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Posted: June 23, 2010
Biomaterials for nanomedicine: Smooth delivery
(Nanowerk News) Porous silica can form stable and biocompatible nanometer-sized hollow spheres, or vesicles, that are suitable for transporting and delivering drugs to their targets in the body. The clinical use of silica vesicles, however, has been obstructed by the tendency for the spheres to clump into aggregates in water-based solutions. A team led by Ye Liu from the A*STAR Institute of Materials Research and Engineering in Singapore has now circumvented this problem by attaching water-soluble, brush-shaped polymers called polyethylene glycol (PEG) to the shells of the silica vesicles ("Poly(ethylene glycol)-Graft-Hollow Silica Vesicles for Drug Delivery").
The researchers prepared nanometer-sized silica spheres from a precursor known as TEOS using polystyrene beads as templates. Then, after removing the templates by heating, they modified the outer surface of the spheres with nitrogen-containing organic linkers that reacted easily with the PEG polymers to produce polymer-functionalized vesicles.
In addition to dispersing well in solution, the newly synthesized vesicles maintained their small size even in highly diluted aqueous solutions. They also remained intact for over a year, highlighting their long shelf-life and stability.
Fig. 1: Schematic representation of a polymer-modified silica vesicle (left) for the delivery of the potent anti-cancer drug paclitaxel (PTX) (right). (Image: Y. Liu)
The team evaluated the performance of the vesicles for the delivery of paclitaxel (PTX), a potent but highly toxic water-insoluble anti-tumor drug (Fig. 1). According to Liu, formulations that are currently available for PTX delivery improve the water-solubility of the drug but can induce other side effects.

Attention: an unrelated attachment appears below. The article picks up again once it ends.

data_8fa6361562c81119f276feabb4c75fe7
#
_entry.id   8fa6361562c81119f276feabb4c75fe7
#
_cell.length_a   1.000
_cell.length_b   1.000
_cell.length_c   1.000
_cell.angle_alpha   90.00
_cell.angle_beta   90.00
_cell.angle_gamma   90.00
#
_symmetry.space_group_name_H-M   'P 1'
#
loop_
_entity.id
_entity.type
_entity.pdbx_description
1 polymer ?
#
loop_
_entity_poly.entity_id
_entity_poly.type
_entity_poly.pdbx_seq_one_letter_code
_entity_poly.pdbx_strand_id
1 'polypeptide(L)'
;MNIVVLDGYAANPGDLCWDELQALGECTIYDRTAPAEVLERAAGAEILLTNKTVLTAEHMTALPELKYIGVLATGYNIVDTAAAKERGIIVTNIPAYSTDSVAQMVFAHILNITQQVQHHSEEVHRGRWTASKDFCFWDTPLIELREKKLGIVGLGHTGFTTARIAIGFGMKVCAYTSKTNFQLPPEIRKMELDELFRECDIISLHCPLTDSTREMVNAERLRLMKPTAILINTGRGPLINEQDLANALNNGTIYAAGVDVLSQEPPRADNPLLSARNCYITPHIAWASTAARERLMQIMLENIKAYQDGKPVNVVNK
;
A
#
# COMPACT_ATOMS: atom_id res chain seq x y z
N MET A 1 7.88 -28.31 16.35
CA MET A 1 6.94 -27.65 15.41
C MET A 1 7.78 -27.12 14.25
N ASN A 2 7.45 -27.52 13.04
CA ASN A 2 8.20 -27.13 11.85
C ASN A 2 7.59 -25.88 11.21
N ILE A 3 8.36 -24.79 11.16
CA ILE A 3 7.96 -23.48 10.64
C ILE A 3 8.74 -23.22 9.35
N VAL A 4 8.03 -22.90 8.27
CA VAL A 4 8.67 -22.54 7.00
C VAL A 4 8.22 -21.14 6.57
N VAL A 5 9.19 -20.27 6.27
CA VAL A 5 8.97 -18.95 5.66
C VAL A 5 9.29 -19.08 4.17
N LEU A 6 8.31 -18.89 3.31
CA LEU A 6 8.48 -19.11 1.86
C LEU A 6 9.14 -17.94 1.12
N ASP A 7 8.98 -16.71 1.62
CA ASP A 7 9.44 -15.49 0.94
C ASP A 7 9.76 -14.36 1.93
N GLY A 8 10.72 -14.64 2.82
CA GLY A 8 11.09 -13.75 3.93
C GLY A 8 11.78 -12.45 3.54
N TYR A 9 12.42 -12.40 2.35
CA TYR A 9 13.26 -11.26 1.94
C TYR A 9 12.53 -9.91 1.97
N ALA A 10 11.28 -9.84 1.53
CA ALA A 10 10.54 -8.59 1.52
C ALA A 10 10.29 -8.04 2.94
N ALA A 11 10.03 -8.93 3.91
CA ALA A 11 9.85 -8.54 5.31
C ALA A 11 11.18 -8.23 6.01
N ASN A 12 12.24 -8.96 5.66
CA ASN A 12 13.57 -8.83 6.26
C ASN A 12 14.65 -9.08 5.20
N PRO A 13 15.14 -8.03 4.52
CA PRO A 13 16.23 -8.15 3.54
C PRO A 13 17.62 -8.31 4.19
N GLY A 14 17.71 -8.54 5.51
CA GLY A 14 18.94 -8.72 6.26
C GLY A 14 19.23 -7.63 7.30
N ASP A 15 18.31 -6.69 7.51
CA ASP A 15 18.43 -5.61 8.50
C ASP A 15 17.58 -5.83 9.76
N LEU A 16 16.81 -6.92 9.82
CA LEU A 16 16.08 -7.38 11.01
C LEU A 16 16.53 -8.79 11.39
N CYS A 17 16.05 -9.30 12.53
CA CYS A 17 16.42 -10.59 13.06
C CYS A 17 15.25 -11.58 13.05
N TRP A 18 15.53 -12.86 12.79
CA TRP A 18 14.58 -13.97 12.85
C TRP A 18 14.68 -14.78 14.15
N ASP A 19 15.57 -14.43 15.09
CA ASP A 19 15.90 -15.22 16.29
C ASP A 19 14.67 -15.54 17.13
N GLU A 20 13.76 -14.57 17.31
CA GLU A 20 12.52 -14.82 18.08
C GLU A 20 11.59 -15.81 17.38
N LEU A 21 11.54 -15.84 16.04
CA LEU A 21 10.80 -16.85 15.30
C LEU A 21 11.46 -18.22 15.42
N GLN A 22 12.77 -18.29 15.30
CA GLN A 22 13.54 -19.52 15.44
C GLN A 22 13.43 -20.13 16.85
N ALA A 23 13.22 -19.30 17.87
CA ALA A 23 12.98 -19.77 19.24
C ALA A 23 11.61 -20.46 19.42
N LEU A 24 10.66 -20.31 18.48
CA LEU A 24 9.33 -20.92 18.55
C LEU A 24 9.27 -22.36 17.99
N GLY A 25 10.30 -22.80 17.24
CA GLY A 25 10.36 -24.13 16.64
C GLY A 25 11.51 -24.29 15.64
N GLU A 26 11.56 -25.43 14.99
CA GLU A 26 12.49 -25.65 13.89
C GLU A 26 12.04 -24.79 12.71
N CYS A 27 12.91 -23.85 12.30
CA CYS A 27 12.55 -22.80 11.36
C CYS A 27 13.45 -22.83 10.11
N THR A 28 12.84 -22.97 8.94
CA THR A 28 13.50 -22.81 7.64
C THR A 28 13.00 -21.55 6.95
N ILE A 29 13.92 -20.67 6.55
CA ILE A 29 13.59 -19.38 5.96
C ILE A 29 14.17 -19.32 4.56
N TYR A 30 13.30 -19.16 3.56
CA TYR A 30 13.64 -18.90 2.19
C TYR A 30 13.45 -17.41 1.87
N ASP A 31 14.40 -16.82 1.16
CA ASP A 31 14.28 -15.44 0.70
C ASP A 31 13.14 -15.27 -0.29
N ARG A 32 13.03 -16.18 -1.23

Liu and his team filled the pores and cavity of the vesicles with the drug by immersing the spheres in a saturated PTX solution in methanol. They found that the nanometer-sized vesicles released PTX more efficiently than the free drug in buffer solution, which forms micrometer-sized particles.
"As we understand it, the mechanism of the release of encapsulated PTX and free PTX is similar," says Liu. "However, the PTX contained in the silica vesicles is nano-sized so its release rate is higher."
The researchers also incubated the PTX-filled vesicles in human breast- and brain-cancer cells and demonstrated that the encapsulated drug was more potent than free PTX in vitro. By labeling the vesicles with a green fluorescent dye, they discovered that the drug delivery system readily penetrated the malignant cells, explaining the potency of encapsulated PTX in killing cancer cells.
The team is currently planning to test the PEG polymer-functionalized silica vesicles for the delivery of PTX in vivo. "These vesicles could be taken as a platform for encapsulation and delivery of various species such as other drugs and fragrances," says Liu. "We are developing other types of polymer-functionalized hollow silica vesicles to produce stable smart systems for the encapsulation and delivery of pharmaceuticals and cosmetics."